• If the property was owned prior to closing by an inter-vivos revocable trust, the time held by the trust may be counted towards meeting the borrower’s six-month ownership requirement if the borrower is the primary beneficiary of the trust. 
  • For DU loan case files, if the DTI ratio exceeds 45%, six months reserves is required.”

If you are are interested in a referral to a great loan officer, give us a call at 206-979-9632 or send me an email to David@TheHarlanTeam.com

Invest in Equity Build-up

Which color do you like the most?

Equity build-up could be one of the biggest advantages to buying a home.  There are two distinct dynamics that take place to make this happen: each house payment applies an amount to reduce the mortgage owed and appreciation causes the value of the home to go up.

It is easy to make a projection based on the type of mortgage you get and your estimation of appreciation over the time you expect to own the home.  Even conservative estimates can produce impressive results.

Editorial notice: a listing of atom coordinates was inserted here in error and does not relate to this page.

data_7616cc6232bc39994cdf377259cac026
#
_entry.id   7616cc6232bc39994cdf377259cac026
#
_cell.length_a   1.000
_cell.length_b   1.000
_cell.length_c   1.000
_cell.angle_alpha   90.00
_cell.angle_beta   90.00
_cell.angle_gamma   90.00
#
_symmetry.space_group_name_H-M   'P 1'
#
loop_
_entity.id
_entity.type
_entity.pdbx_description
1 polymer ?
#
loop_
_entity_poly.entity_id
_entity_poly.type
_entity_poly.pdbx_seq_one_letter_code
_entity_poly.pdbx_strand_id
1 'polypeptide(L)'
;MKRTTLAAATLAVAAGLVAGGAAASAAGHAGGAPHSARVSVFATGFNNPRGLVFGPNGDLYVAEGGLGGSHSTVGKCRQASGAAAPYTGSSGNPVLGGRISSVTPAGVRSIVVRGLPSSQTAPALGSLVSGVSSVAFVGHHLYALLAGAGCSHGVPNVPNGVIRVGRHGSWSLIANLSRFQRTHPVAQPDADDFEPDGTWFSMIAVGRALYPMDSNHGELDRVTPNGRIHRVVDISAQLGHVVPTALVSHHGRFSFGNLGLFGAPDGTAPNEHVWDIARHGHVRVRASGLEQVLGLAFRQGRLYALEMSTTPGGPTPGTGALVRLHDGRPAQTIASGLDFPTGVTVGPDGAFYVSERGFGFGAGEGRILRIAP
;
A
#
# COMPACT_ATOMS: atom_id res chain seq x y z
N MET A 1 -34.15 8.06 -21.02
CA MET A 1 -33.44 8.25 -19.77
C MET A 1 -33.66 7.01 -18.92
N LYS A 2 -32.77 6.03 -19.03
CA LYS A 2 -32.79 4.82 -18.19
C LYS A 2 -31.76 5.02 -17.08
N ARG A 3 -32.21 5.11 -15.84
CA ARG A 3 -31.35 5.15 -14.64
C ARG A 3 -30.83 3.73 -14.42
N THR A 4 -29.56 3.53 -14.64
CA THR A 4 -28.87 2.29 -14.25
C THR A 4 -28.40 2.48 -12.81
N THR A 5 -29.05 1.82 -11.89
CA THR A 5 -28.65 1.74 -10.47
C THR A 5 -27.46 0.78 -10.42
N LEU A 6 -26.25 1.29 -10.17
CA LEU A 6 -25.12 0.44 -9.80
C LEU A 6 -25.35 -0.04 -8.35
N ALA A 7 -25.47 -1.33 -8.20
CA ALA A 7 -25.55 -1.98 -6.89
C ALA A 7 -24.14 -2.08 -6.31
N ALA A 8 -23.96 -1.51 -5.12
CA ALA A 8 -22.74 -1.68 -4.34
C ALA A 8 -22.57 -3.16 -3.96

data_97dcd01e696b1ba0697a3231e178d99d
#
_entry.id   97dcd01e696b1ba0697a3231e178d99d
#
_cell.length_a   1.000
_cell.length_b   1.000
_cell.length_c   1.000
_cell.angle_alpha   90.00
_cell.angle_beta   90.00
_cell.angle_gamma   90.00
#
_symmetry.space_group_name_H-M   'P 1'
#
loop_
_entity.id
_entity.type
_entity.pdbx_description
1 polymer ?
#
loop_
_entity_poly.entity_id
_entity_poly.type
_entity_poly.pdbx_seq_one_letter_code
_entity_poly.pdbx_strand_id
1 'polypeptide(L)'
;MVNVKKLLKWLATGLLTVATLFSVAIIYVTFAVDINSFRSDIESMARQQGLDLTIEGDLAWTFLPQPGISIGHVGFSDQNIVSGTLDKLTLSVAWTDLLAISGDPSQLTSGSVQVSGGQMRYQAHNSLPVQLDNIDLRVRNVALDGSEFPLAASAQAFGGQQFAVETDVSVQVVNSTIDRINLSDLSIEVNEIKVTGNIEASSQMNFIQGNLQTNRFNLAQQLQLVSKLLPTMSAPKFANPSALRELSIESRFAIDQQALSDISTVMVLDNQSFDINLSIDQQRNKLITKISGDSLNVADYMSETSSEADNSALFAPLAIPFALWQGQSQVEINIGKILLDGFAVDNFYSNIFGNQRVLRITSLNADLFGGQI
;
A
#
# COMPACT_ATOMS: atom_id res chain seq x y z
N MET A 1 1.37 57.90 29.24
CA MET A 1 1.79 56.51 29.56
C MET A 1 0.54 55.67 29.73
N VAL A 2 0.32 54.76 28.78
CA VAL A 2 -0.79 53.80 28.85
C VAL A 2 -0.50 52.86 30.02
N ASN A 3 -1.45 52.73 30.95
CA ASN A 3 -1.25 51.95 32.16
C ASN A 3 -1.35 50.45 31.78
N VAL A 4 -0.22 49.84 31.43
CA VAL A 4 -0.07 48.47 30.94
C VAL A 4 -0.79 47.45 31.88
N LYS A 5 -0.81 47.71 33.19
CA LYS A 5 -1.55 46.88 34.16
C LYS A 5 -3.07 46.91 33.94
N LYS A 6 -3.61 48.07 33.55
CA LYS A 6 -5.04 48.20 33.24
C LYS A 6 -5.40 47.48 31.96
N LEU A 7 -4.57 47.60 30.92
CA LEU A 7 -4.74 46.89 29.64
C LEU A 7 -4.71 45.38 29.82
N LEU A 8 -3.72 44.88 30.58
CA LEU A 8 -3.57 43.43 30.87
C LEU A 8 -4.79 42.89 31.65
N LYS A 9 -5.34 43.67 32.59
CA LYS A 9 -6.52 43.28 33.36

Let’s look at an example of a home with a $270,000 mortgage at 4.5% for 30 years and a total payment of $2,047.55 payment including principal, interest, taxes and insurance.  The average monthly principal reduction for the first year is $362.98. If you assume a 3% appreciation on the $300,000 home, the average monthly appreciation is $750 a month.

The total payment of $2,047.55 less $1,112.98 for principal reduction and appreciation makes the net monthly cost of housing, excluding tax benefits, $934.57.  If this hypothetical person was paying $2,500 in rent, it would cost them $1,565.43 more to rent than to own.  In the first year, it would cost them over $18,000 more to rent.

Together, the items in this example contribute over $1,100 to the equity in the home .  This is one of the reasons a home is considered forced savings.  By making your house payments and enjoying increases in value, the equity grows and the net cost of housing decreases by the same amount.

In this same example, the $30,000 down payment grows to $133,991 in equity in seven years.  While this is equity build-up, the extraordinary growth is attributed to leverage.  Leverage is an investment principle involving the use of borrowed funds to control an asset.

To see what your net cost of housing and the effect of leverage will have on a home in your price range, see the Rent vs. Own.  If you have questions or need assistance, contact me at (206) 979-9632.

One Loan for Purchase & Renovations